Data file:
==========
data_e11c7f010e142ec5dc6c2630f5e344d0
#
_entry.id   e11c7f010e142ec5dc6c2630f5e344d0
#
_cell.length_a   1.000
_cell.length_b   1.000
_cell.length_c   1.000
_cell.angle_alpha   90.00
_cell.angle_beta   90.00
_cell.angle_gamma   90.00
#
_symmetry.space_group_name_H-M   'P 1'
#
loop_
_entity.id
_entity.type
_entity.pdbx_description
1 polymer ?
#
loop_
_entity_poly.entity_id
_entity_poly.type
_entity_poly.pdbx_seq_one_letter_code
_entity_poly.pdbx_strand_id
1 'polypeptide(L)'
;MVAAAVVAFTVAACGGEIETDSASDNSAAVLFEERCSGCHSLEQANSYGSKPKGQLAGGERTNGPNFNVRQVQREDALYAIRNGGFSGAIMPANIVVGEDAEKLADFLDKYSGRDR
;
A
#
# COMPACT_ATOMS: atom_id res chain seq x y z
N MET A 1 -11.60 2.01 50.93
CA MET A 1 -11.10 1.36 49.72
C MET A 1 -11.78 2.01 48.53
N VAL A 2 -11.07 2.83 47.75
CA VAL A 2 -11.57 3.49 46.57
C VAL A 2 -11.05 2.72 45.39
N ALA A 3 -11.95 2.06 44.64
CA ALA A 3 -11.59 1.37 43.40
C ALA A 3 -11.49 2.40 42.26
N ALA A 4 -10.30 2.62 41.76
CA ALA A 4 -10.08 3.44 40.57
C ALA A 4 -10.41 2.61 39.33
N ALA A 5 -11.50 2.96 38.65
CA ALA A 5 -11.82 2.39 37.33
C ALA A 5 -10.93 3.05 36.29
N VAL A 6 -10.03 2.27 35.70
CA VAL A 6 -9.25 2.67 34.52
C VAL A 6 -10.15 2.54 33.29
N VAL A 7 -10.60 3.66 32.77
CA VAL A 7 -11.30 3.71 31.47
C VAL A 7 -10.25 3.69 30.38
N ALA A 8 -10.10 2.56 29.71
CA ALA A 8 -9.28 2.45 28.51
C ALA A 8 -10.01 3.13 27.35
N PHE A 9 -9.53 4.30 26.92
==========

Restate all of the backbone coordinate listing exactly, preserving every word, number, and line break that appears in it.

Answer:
data_e11c7f010e142ec5dc6c2630f5e344d0
#
_entry.id   e11c7f010e142ec5dc6c2630f5e344d0
#
_cell.length_a   1.000
_cell.length_b   1.000
_cell.length_c   1.000
_cell.angle_alpha   90.00
_cell.angle_beta   90.00
_cell.angle_gamma   90.00
#
_symmetry.space_group_name_H-M   'P 1'
#
loop_
_entity.id
_entity.type
_entity.pdbx_description
1 polymer ?
#
loop_
_entity_poly.entity_id
_entity_poly.type
_entity_poly.pdbx_seq_one_letter_code
_entity_poly.pdbx_strand_id
1 'polypeptide(L)'
;MVAAAVVAFTVAACGGEIETDSASDNSAAVLFEERCSGCHSLEQANSYGSKPKGQLAGGERTNGPNFNVRQVQREDALYAIRNGGFSGAIMPANIVVGEDAEKLADFLDKYSGRDR
;
A
#
# COMPACT_ATOMS: atom_id res chain seq x y z
N MET A 1 -11.60 2.01 50.93
CA MET A 1 -11.10 1.36 49.72
C MET A 1 -11.78 2.01 48.53
N VAL A 2 -11.07 2.83 47.75
CA VAL A 2 -11.57 3.49 46.57
C VAL A 2 -11.05 2.72 45.39
N ALA A 3 -11.95 2.06 44.64
CA ALA A 3 -11.59 1.37 43.40
C ALA A 3 -11.49 2.40 42.26
N ALA A 4 -10.30 2.62 41.76
CA ALA A 4 -10.08 3.44 40.57
C ALA A 4 -10.41 2.61 39.33
N ALA A 5 -11.50 2.96 38.65
CA ALA A 5 -11.82 2.39 37.33
C ALA A 5 -10.93 3.05 36.29
N VAL A 6 -10.03 2.27 35.70
CA VAL A 6 -9.25 2.67 34.52
C VAL A 6 -10.15 2.54 33.29
N VAL A 7 -10.60 3.66 32.77
CA VAL A 7 -11.30 3.71 31.47
C VAL A 7 -10.25 3.69 30.38
N ALA A 8 -10.10 2.56 29.71
CA ALA A 8 -9.28 2.45 28.51
C ALA A 8 -10.01 3.13 27.35
N PHE A 9 -9.53 4.30 26.92